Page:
Judge Harschly faces a not-so-antisocial hermit in his courtroom and senses something is off in his jurisdiction: "Over the years, Judge Harschly's ears had become highly reliable tuning forks, sensitive to the merest wisp of a tendril of off-note prevarication. A Rolls Royce of b.s. detectors, as his wife says."
Marvin the Hobo and others bring with them a discordant bag of possibilities that evolve to challenge the small town's traditions and façades.
In a world both bent on staying the same yet facing changes from outside forces not always understandable or under its control, can the small town's residents preserve what they value most in life?
Charlie Suisman crafts a fun story of a different kind of small-town milieu. He spices his tale with strong dialogue between disparate characters, laces events with a wry sense of humor and observational irony, and weaves a dance of confrontation and change that embraces hot-air balloons, fraying feelings, and new lives.
Small town events permeate this wonderful romp through life to provide ongoing whimsy, while serious inspections of evolving times keep these disparate individuals realistic and emotionally moving.
From mystery and turmoil to performances that entice audiences to become involved in various characters' choices, Hot Air is a delightful tour de force that juxtaposes serious messages with light-hearted inspections. Just the ticket for a warm read on a cold winter's night.
Young adult historical fiction readers will find Fedor an intriguing story based on the true life of Fedor Adrianovitch Jefticheff (aka JoJo the Dog-Faced Boy), an exhibit subject of P.T. Barnum's Circus in the late 1880s.
More than a circus curiosity, Fedor was an intellectual, an avid reader, and encountered many notable, famous individuals during his time. From his vantage point in a cage as a circus attraction, Fedor's life unfolds to prove richly attractive even to young adults who likely will not have heard of him before this story.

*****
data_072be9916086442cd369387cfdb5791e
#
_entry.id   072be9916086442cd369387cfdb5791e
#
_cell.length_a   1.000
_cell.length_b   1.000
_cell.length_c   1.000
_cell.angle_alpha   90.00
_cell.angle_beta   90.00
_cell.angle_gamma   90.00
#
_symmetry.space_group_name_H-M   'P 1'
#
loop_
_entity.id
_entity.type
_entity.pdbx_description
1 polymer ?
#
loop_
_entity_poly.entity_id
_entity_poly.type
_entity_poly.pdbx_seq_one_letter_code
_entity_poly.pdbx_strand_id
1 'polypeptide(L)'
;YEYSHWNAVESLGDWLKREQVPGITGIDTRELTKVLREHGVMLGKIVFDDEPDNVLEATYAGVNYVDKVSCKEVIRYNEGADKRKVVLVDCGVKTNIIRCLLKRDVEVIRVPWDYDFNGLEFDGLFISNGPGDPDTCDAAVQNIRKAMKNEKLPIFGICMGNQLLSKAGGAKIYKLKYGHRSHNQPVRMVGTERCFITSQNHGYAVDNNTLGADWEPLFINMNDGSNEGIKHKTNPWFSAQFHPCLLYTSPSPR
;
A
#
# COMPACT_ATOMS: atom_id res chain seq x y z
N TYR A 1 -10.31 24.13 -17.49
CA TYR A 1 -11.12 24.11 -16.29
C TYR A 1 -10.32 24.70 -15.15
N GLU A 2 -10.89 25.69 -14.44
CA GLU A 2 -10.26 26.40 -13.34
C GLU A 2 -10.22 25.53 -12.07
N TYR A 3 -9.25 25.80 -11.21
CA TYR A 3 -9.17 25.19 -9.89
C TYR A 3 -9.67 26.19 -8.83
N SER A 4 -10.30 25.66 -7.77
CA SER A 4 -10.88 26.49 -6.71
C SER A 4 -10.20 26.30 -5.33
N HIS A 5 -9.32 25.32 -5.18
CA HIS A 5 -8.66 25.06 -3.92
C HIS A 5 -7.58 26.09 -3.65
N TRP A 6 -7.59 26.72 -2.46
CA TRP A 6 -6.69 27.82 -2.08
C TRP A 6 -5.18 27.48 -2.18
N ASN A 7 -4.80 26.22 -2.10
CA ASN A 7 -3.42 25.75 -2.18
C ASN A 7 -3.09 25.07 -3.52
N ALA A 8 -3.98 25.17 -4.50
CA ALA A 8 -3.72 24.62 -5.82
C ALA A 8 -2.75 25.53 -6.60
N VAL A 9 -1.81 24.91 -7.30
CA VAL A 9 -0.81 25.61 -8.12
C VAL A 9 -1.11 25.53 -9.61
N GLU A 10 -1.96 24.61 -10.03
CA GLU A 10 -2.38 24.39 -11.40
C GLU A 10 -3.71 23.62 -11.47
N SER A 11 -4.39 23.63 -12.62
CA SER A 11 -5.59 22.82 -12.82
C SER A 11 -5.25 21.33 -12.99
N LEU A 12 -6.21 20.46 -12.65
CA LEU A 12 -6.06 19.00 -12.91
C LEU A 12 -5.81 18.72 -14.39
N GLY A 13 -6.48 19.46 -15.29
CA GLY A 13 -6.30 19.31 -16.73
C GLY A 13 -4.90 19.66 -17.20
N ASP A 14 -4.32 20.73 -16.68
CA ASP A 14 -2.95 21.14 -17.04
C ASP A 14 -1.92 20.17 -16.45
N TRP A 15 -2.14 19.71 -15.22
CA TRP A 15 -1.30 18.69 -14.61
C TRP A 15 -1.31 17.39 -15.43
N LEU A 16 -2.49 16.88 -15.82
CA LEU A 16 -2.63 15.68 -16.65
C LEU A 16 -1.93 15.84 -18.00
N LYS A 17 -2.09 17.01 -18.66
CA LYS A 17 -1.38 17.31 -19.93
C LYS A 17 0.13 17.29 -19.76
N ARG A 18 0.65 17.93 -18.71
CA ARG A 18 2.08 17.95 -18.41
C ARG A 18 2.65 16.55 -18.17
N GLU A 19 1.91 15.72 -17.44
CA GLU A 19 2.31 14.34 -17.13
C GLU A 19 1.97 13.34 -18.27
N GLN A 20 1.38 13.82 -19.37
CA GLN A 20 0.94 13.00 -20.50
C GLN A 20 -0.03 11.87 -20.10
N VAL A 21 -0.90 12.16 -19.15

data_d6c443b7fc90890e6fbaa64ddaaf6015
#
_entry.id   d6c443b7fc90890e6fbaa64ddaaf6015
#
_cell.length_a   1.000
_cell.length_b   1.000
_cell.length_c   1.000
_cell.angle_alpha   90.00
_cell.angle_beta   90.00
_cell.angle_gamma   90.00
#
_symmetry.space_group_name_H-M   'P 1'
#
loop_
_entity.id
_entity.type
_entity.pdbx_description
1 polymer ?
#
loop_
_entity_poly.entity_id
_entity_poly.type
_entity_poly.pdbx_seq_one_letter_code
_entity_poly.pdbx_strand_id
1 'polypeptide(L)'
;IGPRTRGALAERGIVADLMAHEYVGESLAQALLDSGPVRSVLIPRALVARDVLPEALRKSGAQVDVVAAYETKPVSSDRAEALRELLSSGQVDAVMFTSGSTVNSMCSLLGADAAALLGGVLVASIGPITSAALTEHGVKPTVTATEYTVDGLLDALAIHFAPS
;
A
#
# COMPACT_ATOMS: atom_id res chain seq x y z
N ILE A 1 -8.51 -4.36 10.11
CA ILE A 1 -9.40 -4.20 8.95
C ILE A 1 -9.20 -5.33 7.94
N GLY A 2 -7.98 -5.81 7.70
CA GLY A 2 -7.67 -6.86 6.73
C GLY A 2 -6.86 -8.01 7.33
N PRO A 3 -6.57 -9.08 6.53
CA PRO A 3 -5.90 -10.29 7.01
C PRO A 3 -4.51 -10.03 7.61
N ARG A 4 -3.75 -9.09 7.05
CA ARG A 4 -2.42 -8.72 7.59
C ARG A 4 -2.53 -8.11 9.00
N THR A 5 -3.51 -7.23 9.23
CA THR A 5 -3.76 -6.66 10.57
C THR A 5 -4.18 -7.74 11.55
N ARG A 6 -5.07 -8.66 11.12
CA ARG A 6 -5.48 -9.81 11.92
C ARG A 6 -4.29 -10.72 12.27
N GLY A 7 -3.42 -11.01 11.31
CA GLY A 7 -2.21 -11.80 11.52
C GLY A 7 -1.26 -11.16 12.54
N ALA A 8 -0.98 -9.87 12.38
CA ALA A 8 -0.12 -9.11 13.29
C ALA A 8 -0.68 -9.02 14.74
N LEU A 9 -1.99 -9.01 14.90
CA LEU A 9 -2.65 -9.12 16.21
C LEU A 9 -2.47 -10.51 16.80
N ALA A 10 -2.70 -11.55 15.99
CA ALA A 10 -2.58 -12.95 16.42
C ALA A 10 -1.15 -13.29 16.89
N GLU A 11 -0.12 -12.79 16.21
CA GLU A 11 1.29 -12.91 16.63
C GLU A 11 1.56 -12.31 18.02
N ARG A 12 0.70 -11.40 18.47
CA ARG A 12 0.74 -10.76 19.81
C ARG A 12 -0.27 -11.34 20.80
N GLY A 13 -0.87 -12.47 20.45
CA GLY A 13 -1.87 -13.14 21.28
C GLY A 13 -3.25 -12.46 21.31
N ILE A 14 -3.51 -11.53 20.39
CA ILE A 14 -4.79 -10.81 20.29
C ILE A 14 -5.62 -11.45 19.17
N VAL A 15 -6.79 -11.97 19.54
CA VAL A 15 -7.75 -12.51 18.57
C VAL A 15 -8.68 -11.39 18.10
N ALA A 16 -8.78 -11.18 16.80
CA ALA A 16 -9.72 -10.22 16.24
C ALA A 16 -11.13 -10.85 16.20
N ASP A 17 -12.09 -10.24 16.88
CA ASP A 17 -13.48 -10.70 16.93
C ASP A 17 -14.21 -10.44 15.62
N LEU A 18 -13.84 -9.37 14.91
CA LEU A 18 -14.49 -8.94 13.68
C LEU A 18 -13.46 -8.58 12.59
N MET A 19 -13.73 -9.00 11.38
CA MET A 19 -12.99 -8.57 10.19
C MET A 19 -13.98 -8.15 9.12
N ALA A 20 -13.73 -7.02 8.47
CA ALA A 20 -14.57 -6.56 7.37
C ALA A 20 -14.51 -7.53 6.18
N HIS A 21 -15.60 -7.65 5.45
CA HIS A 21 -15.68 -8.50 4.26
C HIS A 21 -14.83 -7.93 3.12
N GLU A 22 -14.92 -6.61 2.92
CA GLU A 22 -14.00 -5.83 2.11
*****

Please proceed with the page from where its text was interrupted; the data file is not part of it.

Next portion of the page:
Brant Vickers creates a vivid fictional survey that is narrated from Fedor's first-person perspective, bringing events to life: "They didn't believe the stories told about us by our manager. They were smart. Young Nicholas kept looking penetratingly at me. I smiled, but he couldn't make it out, and didn't react. I think the empress recognized somehow that I could understand, so she switched to German, not knowing that I speak three languages. That made me smile. Again, I don't think they could tell I was smiling."
Choosing a delivery that moves from the perspective of the main attraction to observations of the impact that circus displays have on viewers creates a particularly thought-provoking series of interactions. These provide much more than one individual's story, but probes the politics and approaches of the circus world and its place in 1800s society.
The political, literary, and intellectual discourses enjoyed by Fedor, who speaks three languages and is well-read, outline not only his abilities, but a sense of the cultural, political, and social forces of the times as readers are introduced to this world.
These juxtapose with candid psychological inspections about being the subject of curiosity rather than a human being capable of experiencing emotional depths and desires like anyone else: "He didn't really get to know me at all, and I realized he never intended to. He only wanted to be able to say he met me."
Under another hand, it would have been all too easy to maintain a focus on circus life, the prospect of being a curiosity on display to the world, or the social interactions between circus people and others. But Vickers provides a full-faceted inspection that reflects changing times and opportunities as others in positions similar to Fedor's find their lives changing: "I think we're a curiosity for towners. They don't see us purely as freaks or blacks, but we bring in the kids and locals accept us now. Mille and Christine speak several languages and can help teach the little babies, too," Krao said."
The result is a vivid display that operates on many levels. Fedor is highly recommended for young adult collections strong in not just historical fiction, but social inspections that move between psychological and cultural insights.
Populated by realistic people, plans, and experiences, Fedor's bid for freedom lingers in the mind long after his story ends.
Risky Restoration is a novel about dating, revenge, attraction, and moving forward from failed relationships. It is a story designed to delight women, who will readily recognize themselves in the obsessions of Kez Walsh, who can't quite move on from her ex-husband (he is remarrying while she remains mired in a sense of romantic failure).
The world of online dating and the quagmire of becoming involved in friends' romantic dilemmas while continuing to support them makes for not just familiar-sounding problems, but fine reading. Kez navigates her world and brings her besties along for the ride into new relationships that hopefully don't mirror what she's tried to leave behind.